After trying numerous cioppino in San Francisco my wife and I decided to try our hand at making it at home.
You can prep the seafood while the vegetables are softening or the broth is cooking, so it comes together very easily.
- Prep Time: 10 minutes
- Cooking Time: 40 minutes
- Serves: 4–6, generously
- 1 large onion
- 1 red bell pepper
- 1–2 fresh diced tomatoes, or 3–4 roma plum tomatoes
- 1 clove garlic
- 1–2 jalapeños (optional, if you want it spicier, which you do)
Broth and Spices
- 2 cans crushed tomatoes
- 2 cups dry white wine
- 1–2 tsp crushed red pepper
- 2 tbsp salt
- 2 tsp smoked Spanish paprika
- 1 tsp turmeric
- 1 tsp cayenne pepper
- ground black pepper
- fresh basil leaves for garnish
- 1 pound jumbo shrimp, peeled and deveined
- 1 pound live mussels
- 1 pound small clams
- 1 pound sturdy white fish (cod is excellent)
- 1 can crab meat
- calamari rings
From what we gathered during our cioppino scouting trip, everyone who makes cioppino makes it a little differently. You can mix up various kinds of seafood, try other vegetables, change up the spices. It’s a very forgiving dish. Ours is an amalgam of the best cioppinos we’ve tried.
- Chop the onion, red bell pepper, and jalapeño if you like it spicy, and sautée on high in a tablespoon or two of olive oil in a large pot or dutch oven until the onions are translucent and the peppers have softened a bit.
While the vegetables are cooking, mince a lot of garlic and add it to the pot just long enough to brown it a little and give it that nice nutty flavor. Be careful not to burn the garlic. Stir often with a nice sturdy wooden spoon.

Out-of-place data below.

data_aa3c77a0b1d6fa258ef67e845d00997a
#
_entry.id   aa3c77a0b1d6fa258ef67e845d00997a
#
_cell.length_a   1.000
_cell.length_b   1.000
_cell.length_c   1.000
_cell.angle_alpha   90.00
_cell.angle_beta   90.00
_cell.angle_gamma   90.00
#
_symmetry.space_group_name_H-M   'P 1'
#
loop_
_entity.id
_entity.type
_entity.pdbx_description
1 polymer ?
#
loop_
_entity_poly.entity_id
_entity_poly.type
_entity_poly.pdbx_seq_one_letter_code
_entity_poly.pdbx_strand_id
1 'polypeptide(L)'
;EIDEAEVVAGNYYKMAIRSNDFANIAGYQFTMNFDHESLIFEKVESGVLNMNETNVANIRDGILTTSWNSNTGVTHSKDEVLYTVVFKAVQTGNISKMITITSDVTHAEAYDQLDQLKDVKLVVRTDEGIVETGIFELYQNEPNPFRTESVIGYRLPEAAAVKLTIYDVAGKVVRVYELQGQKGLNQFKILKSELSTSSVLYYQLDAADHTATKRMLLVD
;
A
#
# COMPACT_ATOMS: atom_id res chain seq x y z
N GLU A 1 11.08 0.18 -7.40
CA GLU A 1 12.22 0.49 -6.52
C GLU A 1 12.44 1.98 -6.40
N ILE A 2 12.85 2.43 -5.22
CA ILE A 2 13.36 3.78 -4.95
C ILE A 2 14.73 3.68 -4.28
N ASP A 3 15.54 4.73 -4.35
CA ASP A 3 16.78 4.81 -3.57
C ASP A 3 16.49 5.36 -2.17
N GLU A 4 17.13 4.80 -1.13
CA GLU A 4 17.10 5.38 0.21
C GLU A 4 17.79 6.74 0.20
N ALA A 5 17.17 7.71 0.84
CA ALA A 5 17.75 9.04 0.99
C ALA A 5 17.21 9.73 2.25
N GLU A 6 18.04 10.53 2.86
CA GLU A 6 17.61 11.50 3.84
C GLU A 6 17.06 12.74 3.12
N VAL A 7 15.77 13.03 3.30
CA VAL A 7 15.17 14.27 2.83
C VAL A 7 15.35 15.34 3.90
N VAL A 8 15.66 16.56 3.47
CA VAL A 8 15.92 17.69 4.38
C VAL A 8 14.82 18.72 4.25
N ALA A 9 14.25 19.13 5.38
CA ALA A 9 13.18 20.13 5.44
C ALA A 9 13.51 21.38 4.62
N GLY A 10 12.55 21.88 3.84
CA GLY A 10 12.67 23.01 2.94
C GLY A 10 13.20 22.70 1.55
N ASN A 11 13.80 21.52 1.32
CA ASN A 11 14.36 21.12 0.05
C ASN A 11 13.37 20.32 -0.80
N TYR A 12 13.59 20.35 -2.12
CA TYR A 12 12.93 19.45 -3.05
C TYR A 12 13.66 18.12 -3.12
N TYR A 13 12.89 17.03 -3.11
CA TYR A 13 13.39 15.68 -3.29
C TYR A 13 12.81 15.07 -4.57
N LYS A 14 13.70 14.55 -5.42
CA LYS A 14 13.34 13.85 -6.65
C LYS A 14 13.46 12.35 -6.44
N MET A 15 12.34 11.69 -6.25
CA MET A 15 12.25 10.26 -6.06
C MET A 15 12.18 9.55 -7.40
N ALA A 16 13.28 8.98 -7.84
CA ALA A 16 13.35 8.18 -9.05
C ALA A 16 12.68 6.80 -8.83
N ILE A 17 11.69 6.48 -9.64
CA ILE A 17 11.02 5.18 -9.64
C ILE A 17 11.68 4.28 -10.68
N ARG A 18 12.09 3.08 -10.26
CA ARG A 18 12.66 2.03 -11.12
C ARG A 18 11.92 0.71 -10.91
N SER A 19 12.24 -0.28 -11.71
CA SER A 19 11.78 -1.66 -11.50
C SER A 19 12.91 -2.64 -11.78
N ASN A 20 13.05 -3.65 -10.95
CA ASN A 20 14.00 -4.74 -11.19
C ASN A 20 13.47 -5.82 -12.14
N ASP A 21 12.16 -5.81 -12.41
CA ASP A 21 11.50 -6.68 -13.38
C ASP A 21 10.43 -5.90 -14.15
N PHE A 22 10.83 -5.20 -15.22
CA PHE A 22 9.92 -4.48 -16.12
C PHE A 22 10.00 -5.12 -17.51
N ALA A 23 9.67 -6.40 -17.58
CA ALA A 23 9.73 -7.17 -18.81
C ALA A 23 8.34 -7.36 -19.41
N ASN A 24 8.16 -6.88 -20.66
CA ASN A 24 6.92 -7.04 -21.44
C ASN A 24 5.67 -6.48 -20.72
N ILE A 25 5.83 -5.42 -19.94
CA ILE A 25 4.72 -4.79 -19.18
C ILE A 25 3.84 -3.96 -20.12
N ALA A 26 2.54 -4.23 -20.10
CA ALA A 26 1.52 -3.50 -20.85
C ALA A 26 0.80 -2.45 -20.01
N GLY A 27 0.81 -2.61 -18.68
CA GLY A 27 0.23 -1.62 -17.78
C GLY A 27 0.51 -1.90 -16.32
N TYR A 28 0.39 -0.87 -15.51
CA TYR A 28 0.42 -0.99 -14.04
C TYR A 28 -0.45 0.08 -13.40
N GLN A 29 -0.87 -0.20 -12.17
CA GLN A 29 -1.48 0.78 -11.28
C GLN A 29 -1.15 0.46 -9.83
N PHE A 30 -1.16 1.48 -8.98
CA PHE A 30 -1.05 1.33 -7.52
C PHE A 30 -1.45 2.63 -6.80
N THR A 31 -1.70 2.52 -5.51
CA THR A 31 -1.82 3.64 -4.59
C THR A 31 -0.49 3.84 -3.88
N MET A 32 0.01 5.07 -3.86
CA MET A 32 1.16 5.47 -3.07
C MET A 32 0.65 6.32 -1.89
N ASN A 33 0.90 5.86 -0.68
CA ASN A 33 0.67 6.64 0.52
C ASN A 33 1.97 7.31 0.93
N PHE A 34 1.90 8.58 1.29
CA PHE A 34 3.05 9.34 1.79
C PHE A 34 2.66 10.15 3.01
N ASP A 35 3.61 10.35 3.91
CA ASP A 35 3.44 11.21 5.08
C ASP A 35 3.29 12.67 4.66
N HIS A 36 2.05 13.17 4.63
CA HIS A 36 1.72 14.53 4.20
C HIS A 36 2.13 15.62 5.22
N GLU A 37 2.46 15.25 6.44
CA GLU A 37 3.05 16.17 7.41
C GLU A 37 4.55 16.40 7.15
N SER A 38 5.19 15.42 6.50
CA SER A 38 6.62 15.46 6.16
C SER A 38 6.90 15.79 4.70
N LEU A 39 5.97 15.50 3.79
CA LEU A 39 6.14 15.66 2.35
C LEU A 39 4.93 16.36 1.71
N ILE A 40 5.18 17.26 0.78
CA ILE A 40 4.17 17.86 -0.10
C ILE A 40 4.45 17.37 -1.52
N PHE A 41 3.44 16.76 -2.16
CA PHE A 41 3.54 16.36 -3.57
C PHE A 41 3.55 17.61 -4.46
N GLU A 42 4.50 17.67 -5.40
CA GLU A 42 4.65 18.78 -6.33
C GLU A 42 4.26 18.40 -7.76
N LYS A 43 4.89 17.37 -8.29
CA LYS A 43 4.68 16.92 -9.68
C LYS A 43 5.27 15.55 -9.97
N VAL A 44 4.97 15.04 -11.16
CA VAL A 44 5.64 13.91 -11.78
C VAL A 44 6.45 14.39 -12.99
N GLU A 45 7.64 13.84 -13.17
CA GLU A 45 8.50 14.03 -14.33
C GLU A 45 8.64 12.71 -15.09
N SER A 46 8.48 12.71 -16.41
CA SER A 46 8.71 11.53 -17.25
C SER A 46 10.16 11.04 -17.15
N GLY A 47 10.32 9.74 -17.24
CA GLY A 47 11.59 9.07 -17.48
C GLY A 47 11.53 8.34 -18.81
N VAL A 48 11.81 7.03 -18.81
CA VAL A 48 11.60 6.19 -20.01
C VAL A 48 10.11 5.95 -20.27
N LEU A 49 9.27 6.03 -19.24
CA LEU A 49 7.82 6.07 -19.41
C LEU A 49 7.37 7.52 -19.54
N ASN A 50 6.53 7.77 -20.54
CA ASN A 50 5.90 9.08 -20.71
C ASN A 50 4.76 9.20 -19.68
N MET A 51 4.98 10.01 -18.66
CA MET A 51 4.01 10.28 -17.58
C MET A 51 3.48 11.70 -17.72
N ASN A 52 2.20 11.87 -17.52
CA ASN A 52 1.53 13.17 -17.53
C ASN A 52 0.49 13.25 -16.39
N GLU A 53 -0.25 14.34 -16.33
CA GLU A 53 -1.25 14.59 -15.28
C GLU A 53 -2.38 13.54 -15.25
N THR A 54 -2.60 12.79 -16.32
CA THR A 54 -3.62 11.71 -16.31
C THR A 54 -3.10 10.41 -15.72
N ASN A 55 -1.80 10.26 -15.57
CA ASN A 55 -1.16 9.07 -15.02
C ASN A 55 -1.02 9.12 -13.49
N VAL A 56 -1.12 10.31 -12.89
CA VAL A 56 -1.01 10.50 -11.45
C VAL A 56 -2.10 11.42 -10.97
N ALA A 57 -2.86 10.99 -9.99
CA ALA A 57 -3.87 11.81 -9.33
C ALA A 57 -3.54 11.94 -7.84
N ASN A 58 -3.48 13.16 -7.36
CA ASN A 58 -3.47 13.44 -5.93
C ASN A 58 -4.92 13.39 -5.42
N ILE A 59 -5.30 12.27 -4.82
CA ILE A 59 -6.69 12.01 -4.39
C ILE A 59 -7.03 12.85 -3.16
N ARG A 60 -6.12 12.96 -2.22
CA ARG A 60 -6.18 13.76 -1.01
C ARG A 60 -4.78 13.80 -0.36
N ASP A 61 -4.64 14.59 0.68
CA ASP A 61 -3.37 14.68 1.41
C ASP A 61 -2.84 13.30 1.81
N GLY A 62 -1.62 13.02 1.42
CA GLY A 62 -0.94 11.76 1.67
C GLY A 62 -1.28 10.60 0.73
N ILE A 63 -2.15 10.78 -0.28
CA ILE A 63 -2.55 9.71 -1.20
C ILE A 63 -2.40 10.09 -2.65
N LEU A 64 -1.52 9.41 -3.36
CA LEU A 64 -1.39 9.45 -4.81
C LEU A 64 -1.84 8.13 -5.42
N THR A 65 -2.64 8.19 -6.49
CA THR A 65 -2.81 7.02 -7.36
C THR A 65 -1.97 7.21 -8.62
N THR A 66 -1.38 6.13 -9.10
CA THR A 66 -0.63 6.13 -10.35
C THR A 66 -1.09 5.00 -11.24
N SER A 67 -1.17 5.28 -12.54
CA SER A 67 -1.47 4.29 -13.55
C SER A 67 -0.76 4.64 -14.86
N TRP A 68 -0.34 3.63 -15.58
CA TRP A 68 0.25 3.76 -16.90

- Chop up the tomatoes and add them, along with two cans of crushed tomatoes to the pot or dutch oven. Add the dried and ground spices, saving the basil for the end.
- Simmer the broth for a while to cook the tomato sauce a bit. Once it’s nice and hot, and the color turns a little deeper red, add two cups (eh, about half a bottle) of a dry white wine. Don’t use cooking wine – use something you’d actually drink. You don’t have to go high-end, but the wine will contribute a lot of flavor to the finished product. I used a chardonnay from Napa, figuring I’d keep it local to the region.
The seafood will water-down the broth a little as it releases some liquid during cooking, so don’t worry about it thickening up as it cooks.
- While the broth is cooking, prepare your seafood. The market we bought our shellfish and seafood at didn’t have calamari, but they did have baby octopus, which I grilled before cutting up into the cioppino. It was the only misstep in this recipe, and I wouldn’t recommend adding it to the dish unless you really like rubbery baby octopus. It could be that I just didn’t cook it properly. I cut off the heads and discarded them (Amanda took a photo of the pile of heads).
- Cut up the white fish (the cod held up really well, and was the best thing in our cioppino), peel and devein the shrimp, and otherwise get the seafood ready to go. Add it to the pot, stirring it gently just to get it covered by the broth. Let it simmer on medium-low (so it’s not splashing or bubbling) for 15–20 minutes or until the mussels and clams have opened.
After simmering the seafood, dish into large bowls and garnish with fresh basil. Serve with some crusty garlic bread and a glass of wine (red or white, both go very well with cioppino).
My wife Amanda and I love to travel and walk around new places, eat new foods, and experience a bit of different culture (even if that culture is just a another region of the U.S.). This Fall we spent a week in San Francisco and its surrounds. One of our favorite regional dishes is a seafood stew called “cioppino.” It’s a spicy, tomato-based sauce that’s loaded with seafood (mostly shellfish), sometimes a few vegetables, but mostly fish. It’s delicious, there are a lot of variations, and it’s fairly low-calorie, especially if you split an entree portion of it with someone, as my wife and I tend to do.